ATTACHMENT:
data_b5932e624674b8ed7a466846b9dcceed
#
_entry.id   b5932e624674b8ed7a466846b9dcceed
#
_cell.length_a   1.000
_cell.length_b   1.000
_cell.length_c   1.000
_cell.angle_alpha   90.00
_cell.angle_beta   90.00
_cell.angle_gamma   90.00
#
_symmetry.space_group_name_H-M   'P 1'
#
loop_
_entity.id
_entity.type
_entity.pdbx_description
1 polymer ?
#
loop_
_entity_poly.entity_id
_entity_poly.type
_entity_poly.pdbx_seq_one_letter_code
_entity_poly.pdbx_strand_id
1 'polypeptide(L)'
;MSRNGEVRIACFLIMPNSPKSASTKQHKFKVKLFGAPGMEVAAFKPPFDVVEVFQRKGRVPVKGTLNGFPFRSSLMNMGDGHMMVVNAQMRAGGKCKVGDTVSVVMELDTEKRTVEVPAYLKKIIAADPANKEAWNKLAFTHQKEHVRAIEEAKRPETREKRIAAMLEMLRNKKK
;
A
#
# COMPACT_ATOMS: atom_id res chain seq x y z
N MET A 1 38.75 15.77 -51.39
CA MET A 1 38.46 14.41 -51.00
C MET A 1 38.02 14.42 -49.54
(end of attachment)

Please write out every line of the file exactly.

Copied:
data_b5932e624674b8ed7a466846b9dcceed
#
_entry.id   b5932e624674b8ed7a466846b9dcceed
#
_cell.length_a   1.000
_cell.length_b   1.000
_cell.length_c   1.000
_cell.angle_alpha   90.00
_cell.angle_beta   90.00
_cell.angle_gamma   90.00
#
_symmetry.space_group_name_H-M   'P 1'
#
loop_
_entity.id
_entity.type
_entity.pdbx_description
1 polymer ?
#
loop_
_entity_poly.entity_id
_entity_poly.type
_entity_poly.pdbx_seq_one_letter_code
_entity_poly.pdbx_strand_id
1 'polypeptide(L)'
;MSRNGEVRIACFLIMPNSPKSASTKQHKFKVKLFGAPGMEVAAFKPPFDVVEVFQRKGRVPVKGTLNGFPFRSSLMNMGDGHMMVVNAQMRAGGKCKVGDTVSVVMELDTEKRTVEVPAYLKKIIAADPANKEAWNKLAFTHQKEHVRAIEEAKRPETREKRIAAMLEMLRNKKK
;
A
#
# COMPACT_ATOMS: atom_id res chain seq x y z
N MET A 1 38.75 15.77 -51.39
CA MET A 1 38.46 14.41 -51.00
C MET A 1 38.02 14.42 -49.54